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Reaching the goal is not an action

29 Mar 2015

788 words

[This was difficult to write in a way that makes sense to someone who doesn’t live inside my brain and I don’t know if I succeeded. I’d be curious to know if this makes any sense at all to anyone who is not me.]

Nate Soares writes

When I have a big problem that I want solved, I have found that there is one simple process which tends to work. It goes like this:

  1. Move towards the goal.

What I’m about to write is kind of part of what his post is about, but it adds a layer of framing that has allowed me to feel virtually no anxiety about the future for almost a week now, which is extremely unusual for me. I wanted to share my thoughts in case anyone finds them useful.

So I know what the goal is and I’ve figured out the next action that will move me closer to success. At this point everything is fine, but as soon as I look into the future and try to visualize the transition from the current state to the state of having reached the goal my mind tells me there’s some mysterious huge task that still needs to be completed – one that feels unlike any “next action” I can take along the way. Like all the next actions are just preparation, and the actual accomplishing of the goal is different – something I have no idea how to do because I’ve never done anything like it before.

This probably sounds vague, so here’s an example.

Say I want to make friends. I’ve made friends before, I have some memory of what I did prior to calling the relationship a friendship – talk to the person, maybe make a joke or two, don’t be a huge dick, don’t complain about their improper use of hyphens as dashes, that sort of thing. And then at some point: bam!, friendship. So I say to my brain, “brain,” I say, “let’s go talk to people.” And my brain says, “okay, but then what?” – “Then we can become friends.” – “But how does the actual becoming-friends work? You only know how to talk to them. You don’t know how to create a friendship. If you can’t figure that out we might as well not try at all.” And so I stay silent.

There are many other situations where I feel like this. When I’m trying to study, for example, a good next action might be to do one of the homework problems. And my brain tells me, “yeah, you can do this now, but have you looked at what’s still in front of you? You still have to work through this whole textbook and do all those exercises and pass those two exams and do you really think you can do all this? Those are really big tasks and you’re just a small, not particularly impressive person.” So I start worrying, which makes me unable to focus on the work I have to do now, which makes me fail later.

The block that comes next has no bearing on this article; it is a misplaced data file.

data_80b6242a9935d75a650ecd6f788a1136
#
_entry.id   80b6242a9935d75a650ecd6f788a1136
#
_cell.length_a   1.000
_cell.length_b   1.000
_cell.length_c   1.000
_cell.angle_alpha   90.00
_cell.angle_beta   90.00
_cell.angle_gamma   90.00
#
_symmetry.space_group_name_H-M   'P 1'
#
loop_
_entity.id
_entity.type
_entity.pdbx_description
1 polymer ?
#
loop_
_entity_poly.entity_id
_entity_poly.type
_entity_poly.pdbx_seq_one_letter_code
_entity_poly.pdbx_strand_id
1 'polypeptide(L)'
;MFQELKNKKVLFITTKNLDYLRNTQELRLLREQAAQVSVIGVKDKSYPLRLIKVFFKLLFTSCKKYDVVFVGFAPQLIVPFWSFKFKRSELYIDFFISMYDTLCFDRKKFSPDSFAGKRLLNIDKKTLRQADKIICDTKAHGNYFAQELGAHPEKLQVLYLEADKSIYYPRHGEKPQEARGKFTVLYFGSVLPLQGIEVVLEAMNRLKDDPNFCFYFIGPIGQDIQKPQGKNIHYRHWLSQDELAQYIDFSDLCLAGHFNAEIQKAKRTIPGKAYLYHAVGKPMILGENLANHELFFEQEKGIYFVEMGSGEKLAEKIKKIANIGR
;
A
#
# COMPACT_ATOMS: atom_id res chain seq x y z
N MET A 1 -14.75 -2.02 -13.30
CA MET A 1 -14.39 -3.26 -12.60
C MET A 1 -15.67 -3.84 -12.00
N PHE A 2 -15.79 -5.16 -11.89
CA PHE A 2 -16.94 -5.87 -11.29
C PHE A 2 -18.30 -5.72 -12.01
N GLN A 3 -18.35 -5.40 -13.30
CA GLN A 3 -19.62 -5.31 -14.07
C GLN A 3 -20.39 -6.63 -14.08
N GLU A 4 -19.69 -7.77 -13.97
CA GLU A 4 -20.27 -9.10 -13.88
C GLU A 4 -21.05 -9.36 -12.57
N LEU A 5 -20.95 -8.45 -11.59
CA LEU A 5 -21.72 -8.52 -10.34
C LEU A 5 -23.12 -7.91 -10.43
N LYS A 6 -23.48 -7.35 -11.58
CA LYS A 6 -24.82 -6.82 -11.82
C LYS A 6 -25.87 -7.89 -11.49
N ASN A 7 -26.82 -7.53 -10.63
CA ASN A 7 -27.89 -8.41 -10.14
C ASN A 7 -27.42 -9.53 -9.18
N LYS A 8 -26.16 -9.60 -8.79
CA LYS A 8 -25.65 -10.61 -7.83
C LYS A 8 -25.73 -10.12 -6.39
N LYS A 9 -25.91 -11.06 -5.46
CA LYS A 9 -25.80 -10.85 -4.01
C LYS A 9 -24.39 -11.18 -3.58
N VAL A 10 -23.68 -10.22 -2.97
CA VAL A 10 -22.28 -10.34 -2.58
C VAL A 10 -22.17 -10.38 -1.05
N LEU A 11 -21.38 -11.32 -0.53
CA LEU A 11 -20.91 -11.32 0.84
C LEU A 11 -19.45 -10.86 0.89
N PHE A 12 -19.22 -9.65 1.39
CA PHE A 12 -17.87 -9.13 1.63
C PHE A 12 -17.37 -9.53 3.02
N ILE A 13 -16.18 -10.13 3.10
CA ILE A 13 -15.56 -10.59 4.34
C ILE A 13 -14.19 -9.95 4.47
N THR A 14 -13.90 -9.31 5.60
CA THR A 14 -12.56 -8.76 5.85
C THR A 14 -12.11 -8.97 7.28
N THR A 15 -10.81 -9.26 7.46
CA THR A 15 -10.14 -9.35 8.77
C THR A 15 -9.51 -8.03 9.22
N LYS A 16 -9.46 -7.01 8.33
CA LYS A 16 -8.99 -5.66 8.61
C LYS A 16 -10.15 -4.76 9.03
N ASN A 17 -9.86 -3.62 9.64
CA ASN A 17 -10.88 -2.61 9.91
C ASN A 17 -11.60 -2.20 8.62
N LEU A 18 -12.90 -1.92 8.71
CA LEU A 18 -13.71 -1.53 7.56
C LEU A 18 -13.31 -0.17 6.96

But fortunately, for once, the truth is more pleasant than what my intuition tells me: There are no big mysterious tasks you need to complete in order to reach your goals. Once you completed all the challenges that stand in the way of success, you have reached the goal. Everything you will ever need to do is find the next thing to do and do that in this moment. When you have done that, reaching the goal is not another task but a consequence that happens on its own.

And in the meantime, there are never any tasks too big for you to handle. You won’t need to study for three years, you won’t need to prepare that exam, you won’t need to write a whole novel, you won’t need to create a friendship out of thin air. All you need to do is look at one homework problem, read one more sentence in the textbook, type another key on your keyboard, say another word to someone you like.

Sure, from your current perspective you can see big tasks ahead, but you won’t exist anymore by the time those become the next action. Those tasks will be handled by the millions of consecutive future-you’s, all working on their own next action for the infinitesimal amount of time they exist and letting the next one continue.

Thinking about my goals this way helped me worry less about not knowing how to solve big problems and not being sure whether I will succeed in the end. Instead I can now focus on right now, and let “someone else” take care of the rest.